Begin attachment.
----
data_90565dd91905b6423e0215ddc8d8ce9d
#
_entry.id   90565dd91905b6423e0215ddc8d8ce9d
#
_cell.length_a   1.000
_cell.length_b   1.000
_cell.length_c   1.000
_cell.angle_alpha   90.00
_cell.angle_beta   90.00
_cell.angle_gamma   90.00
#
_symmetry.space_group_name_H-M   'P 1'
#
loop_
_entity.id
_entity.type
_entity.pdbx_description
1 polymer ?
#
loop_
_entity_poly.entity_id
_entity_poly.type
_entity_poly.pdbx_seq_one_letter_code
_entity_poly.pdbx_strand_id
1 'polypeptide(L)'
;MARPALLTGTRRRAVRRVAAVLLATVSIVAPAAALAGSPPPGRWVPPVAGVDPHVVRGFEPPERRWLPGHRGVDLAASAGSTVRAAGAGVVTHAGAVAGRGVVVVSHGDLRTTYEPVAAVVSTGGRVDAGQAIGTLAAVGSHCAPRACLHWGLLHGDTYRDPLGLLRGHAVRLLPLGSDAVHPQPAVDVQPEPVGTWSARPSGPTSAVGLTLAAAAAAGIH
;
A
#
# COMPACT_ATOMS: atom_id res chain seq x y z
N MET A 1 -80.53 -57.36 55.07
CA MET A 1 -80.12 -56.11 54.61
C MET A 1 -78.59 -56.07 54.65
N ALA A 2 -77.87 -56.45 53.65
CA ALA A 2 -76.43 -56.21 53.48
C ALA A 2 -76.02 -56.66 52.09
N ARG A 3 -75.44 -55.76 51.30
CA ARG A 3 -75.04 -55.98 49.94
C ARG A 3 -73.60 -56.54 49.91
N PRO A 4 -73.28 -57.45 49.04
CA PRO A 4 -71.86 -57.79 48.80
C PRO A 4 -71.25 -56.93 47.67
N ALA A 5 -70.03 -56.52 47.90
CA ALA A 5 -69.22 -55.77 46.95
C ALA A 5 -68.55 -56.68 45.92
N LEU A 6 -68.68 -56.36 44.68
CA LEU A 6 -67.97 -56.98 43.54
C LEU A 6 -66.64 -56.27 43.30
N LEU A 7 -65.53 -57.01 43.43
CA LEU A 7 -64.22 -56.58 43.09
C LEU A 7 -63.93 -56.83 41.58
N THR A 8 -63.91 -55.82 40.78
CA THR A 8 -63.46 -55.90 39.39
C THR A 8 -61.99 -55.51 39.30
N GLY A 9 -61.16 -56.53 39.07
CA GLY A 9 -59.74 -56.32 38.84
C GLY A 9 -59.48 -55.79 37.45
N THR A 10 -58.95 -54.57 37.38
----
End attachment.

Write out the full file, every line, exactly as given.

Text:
data_90565dd91905b6423e0215ddc8d8ce9d
#
_entry.id   90565dd91905b6423e0215ddc8d8ce9d
#
_cell.length_a   1.000
_cell.length_b   1.000
_cell.length_c   1.000
_cell.angle_alpha   90.00
_cell.angle_beta   90.00
_cell.angle_gamma   90.00
#
_symmetry.space_group_name_H-M   'P 1'
#
loop_
_entity.id
_entity.type
_entity.pdbx_description
1 polymer ?
#
loop_
_entity_poly.entity_id
_entity_poly.type
_entity_poly.pdbx_seq_one_letter_code
_entity_poly.pdbx_strand_id
1 'polypeptide(L)'
;MARPALLTGTRRRAVRRVAAVLLATVSIVAPAAALAGSPPPGRWVPPVAGVDPHVVRGFEPPERRWLPGHRGVDLAASAGSTVRAAGAGVVTHAGAVAGRGVVVVSHGDLRTTYEPVAAVVSTGGRVDAGQAIGTLAAVGSHCAPRACLHWGLLHGDTYRDPLGLLRGHAVRLLPLGSDAVHPQPAVDVQPEPVGTWSARPSGPTSAVGLTLAAAAAAGIH
;
A
#
# COMPACT_ATOMS: atom_id res chain seq x y z
N MET A 1 -80.53 -57.36 55.07
CA MET A 1 -80.12 -56.11 54.61
C MET A 1 -78.59 -56.07 54.65
N ALA A 2 -77.87 -56.45 53.65
CA ALA A 2 -76.43 -56.21 53.48
C ALA A 2 -76.02 -56.66 52.09
N ARG A 3 -75.44 -55.76 51.30
CA ARG A 3 -75.04 -55.98 49.94
C ARG A 3 -73.60 -56.54 49.91
N PRO A 4 -73.28 -57.45 49.04
CA PRO A 4 -71.86 -57.79 48.80
C PRO A 4 -71.25 -56.93 47.67
N ALA A 5 -70.03 -56.52 47.90
CA ALA A 5 -69.22 -55.77 46.95
C ALA A 5 -68.55 -56.68 45.92
N LEU A 6 -68.68 -56.36 44.68
CA LEU A 6 -67.97 -56.98 43.54
C LEU A 6 -66.64 -56.27 43.30
N LEU A 7 -65.53 -57.01 43.43
CA LEU A 7 -64.22 -56.58 43.09
C LEU A 7 -63.93 -56.83 41.58
N THR A 8 -63.91 -55.82 40.78
CA THR A 8 -63.46 -55.90 39.39
C THR A 8 -61.99 -55.51 39.30
N GLY A 9 -61.16 -56.53 39.07
CA GLY A 9 -59.74 -56.32 38.84
C GLY A 9 -59.48 -55.79 37.45
N THR A 10 -58.95 -54.57 37.38